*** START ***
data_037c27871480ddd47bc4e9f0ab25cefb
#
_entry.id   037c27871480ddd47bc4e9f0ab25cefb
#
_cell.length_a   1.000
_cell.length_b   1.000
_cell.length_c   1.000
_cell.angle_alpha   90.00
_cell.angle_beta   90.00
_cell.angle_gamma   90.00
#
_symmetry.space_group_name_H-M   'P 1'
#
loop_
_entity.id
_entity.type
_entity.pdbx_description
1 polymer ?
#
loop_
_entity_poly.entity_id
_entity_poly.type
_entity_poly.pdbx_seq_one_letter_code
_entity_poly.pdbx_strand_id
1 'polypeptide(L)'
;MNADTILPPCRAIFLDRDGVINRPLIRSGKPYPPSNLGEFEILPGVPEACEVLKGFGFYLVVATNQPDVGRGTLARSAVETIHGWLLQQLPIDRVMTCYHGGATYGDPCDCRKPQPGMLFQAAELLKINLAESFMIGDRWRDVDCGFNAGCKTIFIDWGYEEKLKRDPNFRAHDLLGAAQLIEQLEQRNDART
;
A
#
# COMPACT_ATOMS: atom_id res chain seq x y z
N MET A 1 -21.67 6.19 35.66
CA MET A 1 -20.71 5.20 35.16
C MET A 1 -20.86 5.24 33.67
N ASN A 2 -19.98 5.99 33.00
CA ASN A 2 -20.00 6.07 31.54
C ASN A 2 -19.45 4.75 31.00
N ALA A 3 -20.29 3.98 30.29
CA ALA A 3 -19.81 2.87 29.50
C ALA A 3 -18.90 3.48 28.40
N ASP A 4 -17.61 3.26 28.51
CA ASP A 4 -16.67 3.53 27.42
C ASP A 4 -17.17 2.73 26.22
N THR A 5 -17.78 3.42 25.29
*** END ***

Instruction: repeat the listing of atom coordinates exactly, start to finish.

data_037c27871480ddd47bc4e9f0ab25cefb
#
_entry.id   037c27871480ddd47bc4e9f0ab25cefb
#
_cell.length_a   1.000
_cell.length_b   1.000
_cell.length_c   1.000
_cell.angle_alpha   90.00
_cell.angle_beta   90.00
_cell.angle_gamma   90.00
#
_symmetry.space_group_name_H-M   'P 1'
#
loop_
_entity.id
_entity.type
_entity.pdbx_description
1 polymer ?
#
loop_
_entity_poly.entity_id
_entity_poly.type
_entity_poly.pdbx_seq_one_letter_code
_entity_poly.pdbx_strand_id
1 'polypeptide(L)'
;MNADTILPPCRAIFLDRDGVINRPLIRSGKPYPPSNLGEFEILPGVPEACEVLKGFGFYLVVATNQPDVGRGTLARSAVETIHGWLLQQLPIDRVMTCYHGGATYGDPCDCRKPQPGMLFQAAELLKINLAESFMIGDRWRDVDCGFNAGCKTIFIDWGYEEKLKRDPNFRAHDLLGAAQLIEQLEQRNDART
;
A
#
# COMPACT_ATOMS: atom_id res chain seq x y z
N MET A 1 -21.67 6.19 35.66
CA MET A 1 -20.71 5.20 35.16
C MET A 1 -20.86 5.24 33.67
N ASN A 2 -19.98 5.99 33.00
CA ASN A 2 -20.00 6.07 31.54
C ASN A 2 -19.45 4.75 31.00
N ALA A 3 -20.29 3.98 30.29
CA ALA A 3 -19.81 2.87 29.50
C ALA A 3 -18.90 3.48 28.40
N ASP A 4 -17.61 3.26 28.51
CA ASP A 4 -16.67 3.53 27.42
C ASP A 4 -17.17 2.73 26.22
N THR A 5 -17.78 3.42 25.29